I was intrigued when I saw a story describing the interest an 87 year old Indian man has in pursuing a sociology degree:
Sudan is perhaps the oldest man in the country to appear for the BA (Part II) exams of Indira Gandhi National Open University (IGNOU). The students and invigilators could not hide their joy at seeing the old man bubbling with enthusiasm to pass the examination.
Born in 1925, Sudan completed his matriculation in 1941 and soon got a job in the postal department.After retiring from services in 1983 as post master for Jammu circle, he started his own life insurance marketing services…
“I got excited when I watched my grandchildren studying. I wanted to emulate them and so I decided to join them and pursue my higher education,” said Sudan…
Sudan wants to pursue research in sociology after completing his graduation and masters. “My first target is graduation and then masters. If I am alive I will go for research in this subject,” he said.
It would be interesting to hear why exactly this man is interested in sociology. Did he realize after 87 years that there is still plenty to learn about human interaction? Is there a particular puzzle about people that still interests him? Is there something in particular that he saw that he wants to explain? His explanation could also be related to a common charge against sociology: “it’s just all common sense.” One can assume this 87 year old man is not happy enough with his “common sense” and wants to find out more.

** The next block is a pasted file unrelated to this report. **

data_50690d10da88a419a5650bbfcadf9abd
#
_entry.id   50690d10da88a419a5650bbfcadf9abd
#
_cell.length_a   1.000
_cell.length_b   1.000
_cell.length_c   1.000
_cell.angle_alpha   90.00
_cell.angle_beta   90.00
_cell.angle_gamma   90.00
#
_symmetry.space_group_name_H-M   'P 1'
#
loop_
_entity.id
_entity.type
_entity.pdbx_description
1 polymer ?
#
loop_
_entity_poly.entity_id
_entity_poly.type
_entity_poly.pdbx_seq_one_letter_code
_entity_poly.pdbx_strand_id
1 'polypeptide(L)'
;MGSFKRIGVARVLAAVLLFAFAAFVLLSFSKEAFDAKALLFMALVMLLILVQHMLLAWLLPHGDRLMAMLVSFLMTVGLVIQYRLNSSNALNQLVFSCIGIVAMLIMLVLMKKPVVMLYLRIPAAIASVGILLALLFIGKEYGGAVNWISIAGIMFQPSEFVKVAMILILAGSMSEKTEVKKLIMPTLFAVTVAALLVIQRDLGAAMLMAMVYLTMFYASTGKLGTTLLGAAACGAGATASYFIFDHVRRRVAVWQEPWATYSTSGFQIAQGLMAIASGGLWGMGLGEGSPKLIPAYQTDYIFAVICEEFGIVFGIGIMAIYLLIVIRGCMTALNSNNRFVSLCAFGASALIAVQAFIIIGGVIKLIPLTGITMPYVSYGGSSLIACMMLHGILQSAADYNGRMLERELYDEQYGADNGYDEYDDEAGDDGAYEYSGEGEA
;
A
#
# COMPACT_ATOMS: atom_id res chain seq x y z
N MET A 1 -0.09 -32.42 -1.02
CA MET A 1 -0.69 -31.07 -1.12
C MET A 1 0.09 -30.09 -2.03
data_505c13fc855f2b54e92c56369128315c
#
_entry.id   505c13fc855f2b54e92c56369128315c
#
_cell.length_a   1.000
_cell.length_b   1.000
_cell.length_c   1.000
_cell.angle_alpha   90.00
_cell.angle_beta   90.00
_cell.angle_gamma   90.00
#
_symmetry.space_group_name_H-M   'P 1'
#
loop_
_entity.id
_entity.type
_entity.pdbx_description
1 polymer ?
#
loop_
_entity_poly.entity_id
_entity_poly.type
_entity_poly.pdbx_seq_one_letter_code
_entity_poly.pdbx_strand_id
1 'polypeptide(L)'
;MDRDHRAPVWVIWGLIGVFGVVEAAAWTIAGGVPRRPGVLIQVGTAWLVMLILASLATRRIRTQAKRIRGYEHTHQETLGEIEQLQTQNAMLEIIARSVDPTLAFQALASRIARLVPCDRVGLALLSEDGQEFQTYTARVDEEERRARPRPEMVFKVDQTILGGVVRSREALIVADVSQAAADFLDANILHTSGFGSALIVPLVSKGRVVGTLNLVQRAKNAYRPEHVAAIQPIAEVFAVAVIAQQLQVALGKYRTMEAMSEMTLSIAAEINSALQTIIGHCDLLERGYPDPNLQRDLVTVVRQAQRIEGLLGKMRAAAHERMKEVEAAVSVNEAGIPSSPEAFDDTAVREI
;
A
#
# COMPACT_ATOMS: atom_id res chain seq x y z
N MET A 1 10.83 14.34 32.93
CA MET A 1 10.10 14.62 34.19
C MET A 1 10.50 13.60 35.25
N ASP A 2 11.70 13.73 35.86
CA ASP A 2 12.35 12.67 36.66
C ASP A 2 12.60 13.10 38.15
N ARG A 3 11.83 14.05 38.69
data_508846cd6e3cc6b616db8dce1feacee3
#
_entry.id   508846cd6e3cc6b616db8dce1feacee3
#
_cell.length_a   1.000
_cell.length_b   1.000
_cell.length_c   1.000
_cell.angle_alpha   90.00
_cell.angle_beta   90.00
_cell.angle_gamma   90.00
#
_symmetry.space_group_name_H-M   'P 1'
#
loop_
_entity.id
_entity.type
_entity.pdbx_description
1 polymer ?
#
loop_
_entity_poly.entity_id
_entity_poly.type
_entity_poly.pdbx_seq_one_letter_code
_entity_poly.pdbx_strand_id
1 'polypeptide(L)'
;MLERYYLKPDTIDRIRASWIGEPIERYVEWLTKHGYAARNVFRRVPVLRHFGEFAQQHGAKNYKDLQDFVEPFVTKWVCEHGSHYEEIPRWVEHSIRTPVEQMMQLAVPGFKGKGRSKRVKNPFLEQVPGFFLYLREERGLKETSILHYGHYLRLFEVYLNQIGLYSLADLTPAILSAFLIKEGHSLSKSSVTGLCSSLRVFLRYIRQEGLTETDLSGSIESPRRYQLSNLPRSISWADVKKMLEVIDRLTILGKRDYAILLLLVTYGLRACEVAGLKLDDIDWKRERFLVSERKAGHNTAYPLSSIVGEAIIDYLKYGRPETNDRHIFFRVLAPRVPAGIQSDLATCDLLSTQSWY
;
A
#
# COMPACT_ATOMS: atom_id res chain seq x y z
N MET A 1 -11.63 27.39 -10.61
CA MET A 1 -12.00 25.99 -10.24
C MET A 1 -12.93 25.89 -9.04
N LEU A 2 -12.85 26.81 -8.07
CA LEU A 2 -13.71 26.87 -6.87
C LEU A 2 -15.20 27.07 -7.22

Another question of mine: does the average 87 year old have more insight into human nature and behavior than younger people? In other words, how much does life experience really contribute to understanding the world? I would guess life experience can get you somewhere but simply growing older doesn’t necessarily lead to wisdom.